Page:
Alphonse Mucha – handpainted reproductions
Alphonse Mucha (1860-1939) – Short biography
Alfons Mucha also known as Alphonse Mucha in French and English, was a famous Czech painter whose expertise lay in the Art Nouveau. His work is distinguished from his contemporaries because of its distinctive style. His creations are imaginative and fervent.
Mucha was not only a painter but a decorative artist as well. He designed a number of book and magazine covers, stained glass paintings, jewelry and created costumes for the stage as well. He was a strong advocate of the Slavic Unity. He’s best known for his patriotic themes which portray the Czech culture, despite being so versatile Mucha didn’t gain a great deal of recognition until the age of 35.
Mucha was born in 1860 in South Moravia. He was born into a middle-class family. His father, Andreas earned his livelihood as court usher and his mom, Amaile, a governess, was a devoutly religious person. The place where he lived doubled for the town jail as well. His home was in one-half of the building and the other half was the town jail. The fact that the year Mucha was born epitomized the revival of the Czech culture is perhaps a reason why there are a great many patriotic elements in Mucha’s art. In 1872, he enrolled in a Moravian school but was expelled in 1877 because of poor academic progress.
Mucha started off as a stage painter in 1881. This became the source of his good fortune. A painting of Count Karl Belsai’s house, done by Mucha became so popular that it was the Count who helped him financially while Mucha studied Art for the next two years in Munich. The count kept supporting Mucha till 1877, but soon the financial aid stopped. Now Mucha had to support himself by looking for a job. He started designing covers for French and Czech publications. During this time, Mucha tried his hand at photography as well. It was his meeting with August Strindberg which encouraged him to delve into the realms of spiritualism and occultism.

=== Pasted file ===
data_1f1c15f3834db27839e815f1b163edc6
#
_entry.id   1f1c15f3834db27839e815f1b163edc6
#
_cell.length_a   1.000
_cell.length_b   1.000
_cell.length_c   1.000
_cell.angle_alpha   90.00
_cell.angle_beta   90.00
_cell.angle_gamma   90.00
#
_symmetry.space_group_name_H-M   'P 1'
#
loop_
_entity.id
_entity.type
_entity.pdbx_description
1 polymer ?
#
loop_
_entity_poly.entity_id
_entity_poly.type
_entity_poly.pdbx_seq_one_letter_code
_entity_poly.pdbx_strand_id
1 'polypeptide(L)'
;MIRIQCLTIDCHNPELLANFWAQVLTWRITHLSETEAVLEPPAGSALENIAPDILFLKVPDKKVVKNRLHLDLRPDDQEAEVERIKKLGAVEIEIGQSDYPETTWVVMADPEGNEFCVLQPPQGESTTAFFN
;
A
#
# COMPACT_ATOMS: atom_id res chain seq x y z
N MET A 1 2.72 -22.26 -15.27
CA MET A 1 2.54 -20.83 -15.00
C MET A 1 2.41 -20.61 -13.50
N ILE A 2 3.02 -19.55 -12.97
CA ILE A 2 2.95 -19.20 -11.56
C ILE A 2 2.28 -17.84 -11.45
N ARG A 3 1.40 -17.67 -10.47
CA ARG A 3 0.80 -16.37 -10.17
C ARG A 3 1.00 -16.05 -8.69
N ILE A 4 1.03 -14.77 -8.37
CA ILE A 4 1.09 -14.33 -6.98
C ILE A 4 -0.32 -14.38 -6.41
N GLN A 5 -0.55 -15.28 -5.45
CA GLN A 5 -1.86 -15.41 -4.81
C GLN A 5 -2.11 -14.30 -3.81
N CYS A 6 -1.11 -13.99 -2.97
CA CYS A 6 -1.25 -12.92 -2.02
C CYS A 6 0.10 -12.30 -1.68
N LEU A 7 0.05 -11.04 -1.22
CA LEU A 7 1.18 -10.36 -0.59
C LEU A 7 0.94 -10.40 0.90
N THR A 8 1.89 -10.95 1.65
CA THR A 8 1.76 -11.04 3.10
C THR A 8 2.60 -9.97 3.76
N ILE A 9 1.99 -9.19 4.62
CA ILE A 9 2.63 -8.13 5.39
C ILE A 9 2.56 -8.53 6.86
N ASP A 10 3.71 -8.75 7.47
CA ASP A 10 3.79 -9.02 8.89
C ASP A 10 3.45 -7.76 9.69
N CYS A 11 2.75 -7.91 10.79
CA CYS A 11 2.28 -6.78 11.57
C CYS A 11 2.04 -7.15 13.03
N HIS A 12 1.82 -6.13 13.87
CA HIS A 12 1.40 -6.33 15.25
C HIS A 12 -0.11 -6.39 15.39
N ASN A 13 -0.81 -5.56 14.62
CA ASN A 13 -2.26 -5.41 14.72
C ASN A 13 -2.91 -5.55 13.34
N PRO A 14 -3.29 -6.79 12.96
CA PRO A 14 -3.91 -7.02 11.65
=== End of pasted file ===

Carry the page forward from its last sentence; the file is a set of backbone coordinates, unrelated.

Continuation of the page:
A lithographed poster of Sara Bernhardt was what gained Mucha the spotlight. Suddenly he became popular and much sought after. His style was appreciated and became the talk of the town. People were so impressed by the posters that they cut off Sara Bernhardt’s figure from it with the use of razors. He soon gained a contract with Sara for the next six years. His fame catapulted and he was on his way to success.
Mucha’s paintings epitomized women who looked like heavenly angels with long flowing robes, pastel dresses and flowers entwined in their hair. There were strong folk elements in all his paintings. He not only took from the Czech culture but depicted rudiments of Byzantine and Egyptian culture as well. What actually caught the viewers’ attention were the strong naturalistic forms infused with the mysterious religious symbolism.
Mucha was destined for success. Each and every task which he undertook became a successful venture. In 1899, the Pavilion Bosnia and Herzegovina designed by Mucha earned international acclaim. In 1904, the Daily News in USA gave him the apt title of “the world’s greatest decorative artist”. His meeting with Richard Crane and Richard’s awe of the Slavic art became a source for a series of paintings which celebrated Slav Nationalism.
In 1910, Muchas moved back to Prague where he created stunning murals which still adorn the Lord Mayors Hall in Municipal House. In 1918 with the establishment of the Czech Republic, Mucha started supporting the Slavic cause with a great deal of zeal. He was the first artist to design the country’s stamps and banknotes.
In 1928, Mucha created a series of 20 epic paintings titled the Slav Epic and donated it to the city of Prague. It was considered to be one Mucha’s greatest pieces of artwork. However, its history is pretty murky because during the time of the Nazi’s the paintings were taken down and termed as reactionary. He was the first of the artists to be taken away and questioned by the Gestapo. During this time Mucha suffered from pneumonia and died from lung complications in 1939.